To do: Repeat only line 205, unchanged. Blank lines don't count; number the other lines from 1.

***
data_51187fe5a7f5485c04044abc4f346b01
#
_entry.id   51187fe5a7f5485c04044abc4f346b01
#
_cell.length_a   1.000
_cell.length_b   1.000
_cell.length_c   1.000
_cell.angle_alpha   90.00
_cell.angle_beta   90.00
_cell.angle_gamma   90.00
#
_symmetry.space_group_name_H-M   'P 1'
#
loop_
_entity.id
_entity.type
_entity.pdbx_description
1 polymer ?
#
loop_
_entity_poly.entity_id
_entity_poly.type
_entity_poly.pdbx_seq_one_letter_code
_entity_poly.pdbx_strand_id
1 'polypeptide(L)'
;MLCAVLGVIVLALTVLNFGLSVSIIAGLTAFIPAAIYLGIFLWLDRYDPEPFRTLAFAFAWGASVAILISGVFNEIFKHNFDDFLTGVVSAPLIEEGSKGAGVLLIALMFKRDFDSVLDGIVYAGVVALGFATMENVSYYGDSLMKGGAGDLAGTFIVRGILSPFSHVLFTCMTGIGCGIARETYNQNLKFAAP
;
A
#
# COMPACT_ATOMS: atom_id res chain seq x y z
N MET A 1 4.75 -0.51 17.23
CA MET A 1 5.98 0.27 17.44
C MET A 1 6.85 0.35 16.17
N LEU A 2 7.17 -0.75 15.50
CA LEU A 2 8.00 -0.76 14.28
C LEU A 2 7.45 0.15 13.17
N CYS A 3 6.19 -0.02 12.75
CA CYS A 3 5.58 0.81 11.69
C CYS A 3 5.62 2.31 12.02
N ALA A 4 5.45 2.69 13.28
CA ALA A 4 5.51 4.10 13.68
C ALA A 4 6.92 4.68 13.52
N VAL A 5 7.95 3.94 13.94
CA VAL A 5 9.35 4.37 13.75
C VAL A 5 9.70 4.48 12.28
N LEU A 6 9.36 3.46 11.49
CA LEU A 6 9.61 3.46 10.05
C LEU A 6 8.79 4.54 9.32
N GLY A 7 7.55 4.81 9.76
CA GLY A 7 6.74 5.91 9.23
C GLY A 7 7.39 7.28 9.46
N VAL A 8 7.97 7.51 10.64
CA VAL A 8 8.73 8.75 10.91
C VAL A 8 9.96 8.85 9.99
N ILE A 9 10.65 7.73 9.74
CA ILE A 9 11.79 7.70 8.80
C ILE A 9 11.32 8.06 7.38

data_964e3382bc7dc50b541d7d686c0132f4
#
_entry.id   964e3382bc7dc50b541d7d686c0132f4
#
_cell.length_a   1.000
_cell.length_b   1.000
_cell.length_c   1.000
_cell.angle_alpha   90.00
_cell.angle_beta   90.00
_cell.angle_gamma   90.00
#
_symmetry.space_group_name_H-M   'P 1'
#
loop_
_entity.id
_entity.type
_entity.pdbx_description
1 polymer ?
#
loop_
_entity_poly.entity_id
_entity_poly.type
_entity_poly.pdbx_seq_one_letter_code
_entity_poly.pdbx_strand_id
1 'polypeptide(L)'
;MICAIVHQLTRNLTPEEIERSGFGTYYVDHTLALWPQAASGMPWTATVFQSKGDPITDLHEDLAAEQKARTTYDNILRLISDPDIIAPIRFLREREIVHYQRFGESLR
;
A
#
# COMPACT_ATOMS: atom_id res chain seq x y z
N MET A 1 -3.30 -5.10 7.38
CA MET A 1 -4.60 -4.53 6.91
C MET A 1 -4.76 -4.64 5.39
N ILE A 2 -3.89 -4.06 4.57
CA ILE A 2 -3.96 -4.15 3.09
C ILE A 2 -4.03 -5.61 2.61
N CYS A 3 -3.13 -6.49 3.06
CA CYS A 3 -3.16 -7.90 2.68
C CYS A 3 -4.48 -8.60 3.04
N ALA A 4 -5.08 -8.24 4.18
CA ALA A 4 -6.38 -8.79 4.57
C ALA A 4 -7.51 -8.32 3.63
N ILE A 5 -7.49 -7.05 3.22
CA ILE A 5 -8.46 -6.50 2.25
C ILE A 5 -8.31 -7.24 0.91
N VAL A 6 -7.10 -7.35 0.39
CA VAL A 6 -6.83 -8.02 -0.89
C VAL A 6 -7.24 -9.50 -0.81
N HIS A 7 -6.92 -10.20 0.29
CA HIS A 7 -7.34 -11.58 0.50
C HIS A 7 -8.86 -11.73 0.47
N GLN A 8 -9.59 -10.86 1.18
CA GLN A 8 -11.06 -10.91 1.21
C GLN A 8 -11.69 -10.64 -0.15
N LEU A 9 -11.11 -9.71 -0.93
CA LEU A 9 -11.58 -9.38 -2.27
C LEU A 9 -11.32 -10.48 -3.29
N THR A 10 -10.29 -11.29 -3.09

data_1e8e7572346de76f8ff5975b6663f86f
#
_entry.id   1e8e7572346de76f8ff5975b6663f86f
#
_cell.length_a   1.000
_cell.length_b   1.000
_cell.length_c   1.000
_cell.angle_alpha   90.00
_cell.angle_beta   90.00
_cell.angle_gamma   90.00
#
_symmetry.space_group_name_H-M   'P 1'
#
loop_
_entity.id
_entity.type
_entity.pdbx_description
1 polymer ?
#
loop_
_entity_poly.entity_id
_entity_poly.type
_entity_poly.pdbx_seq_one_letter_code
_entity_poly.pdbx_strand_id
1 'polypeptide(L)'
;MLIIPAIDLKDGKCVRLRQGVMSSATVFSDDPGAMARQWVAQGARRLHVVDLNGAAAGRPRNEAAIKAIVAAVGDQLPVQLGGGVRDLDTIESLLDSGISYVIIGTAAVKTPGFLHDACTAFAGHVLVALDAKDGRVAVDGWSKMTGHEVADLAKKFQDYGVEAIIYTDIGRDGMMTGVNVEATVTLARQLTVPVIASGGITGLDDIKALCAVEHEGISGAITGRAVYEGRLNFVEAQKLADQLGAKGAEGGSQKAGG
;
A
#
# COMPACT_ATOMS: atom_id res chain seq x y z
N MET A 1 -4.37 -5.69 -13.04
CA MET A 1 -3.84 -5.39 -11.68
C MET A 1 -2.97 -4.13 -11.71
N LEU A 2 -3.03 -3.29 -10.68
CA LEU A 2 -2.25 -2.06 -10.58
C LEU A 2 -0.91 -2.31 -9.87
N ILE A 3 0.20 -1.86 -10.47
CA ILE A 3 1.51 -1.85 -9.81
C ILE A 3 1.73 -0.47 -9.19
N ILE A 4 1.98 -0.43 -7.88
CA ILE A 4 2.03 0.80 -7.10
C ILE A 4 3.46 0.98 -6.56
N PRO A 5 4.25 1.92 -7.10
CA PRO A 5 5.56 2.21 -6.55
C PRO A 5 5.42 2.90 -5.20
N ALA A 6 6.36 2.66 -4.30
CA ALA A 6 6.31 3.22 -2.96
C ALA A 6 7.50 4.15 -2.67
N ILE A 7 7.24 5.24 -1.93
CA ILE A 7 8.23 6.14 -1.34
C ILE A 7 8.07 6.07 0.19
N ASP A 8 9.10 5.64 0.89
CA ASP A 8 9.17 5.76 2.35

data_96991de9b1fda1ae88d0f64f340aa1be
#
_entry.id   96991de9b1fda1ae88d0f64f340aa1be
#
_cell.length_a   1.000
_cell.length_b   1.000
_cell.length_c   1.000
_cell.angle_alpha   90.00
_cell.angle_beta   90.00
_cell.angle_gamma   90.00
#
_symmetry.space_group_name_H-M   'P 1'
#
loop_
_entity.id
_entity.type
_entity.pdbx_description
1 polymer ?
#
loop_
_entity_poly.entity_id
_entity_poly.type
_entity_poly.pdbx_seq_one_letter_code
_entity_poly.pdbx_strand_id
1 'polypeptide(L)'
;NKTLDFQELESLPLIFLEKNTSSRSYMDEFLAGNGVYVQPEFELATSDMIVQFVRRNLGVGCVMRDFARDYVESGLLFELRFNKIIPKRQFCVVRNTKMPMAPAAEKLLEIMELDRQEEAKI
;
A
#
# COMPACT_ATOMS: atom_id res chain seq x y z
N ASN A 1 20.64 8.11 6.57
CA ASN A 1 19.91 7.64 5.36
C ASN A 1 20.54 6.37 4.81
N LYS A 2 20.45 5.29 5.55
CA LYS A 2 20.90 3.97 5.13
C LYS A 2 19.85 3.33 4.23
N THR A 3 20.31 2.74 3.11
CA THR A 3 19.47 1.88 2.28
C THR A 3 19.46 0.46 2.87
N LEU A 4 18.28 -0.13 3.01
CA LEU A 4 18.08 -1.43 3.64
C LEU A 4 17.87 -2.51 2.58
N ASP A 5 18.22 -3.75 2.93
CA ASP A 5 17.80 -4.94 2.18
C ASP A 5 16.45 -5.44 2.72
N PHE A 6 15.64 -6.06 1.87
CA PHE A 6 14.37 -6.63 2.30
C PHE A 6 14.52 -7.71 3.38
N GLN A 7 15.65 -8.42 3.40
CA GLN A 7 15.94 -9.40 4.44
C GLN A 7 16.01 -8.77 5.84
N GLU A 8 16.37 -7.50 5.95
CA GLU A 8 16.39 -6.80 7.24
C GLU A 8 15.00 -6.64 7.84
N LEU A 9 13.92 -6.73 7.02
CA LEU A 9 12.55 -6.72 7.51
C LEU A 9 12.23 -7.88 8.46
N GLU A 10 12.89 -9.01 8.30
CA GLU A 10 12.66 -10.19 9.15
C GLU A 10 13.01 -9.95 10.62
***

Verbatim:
N THR A 3 20.31 2.74 3.11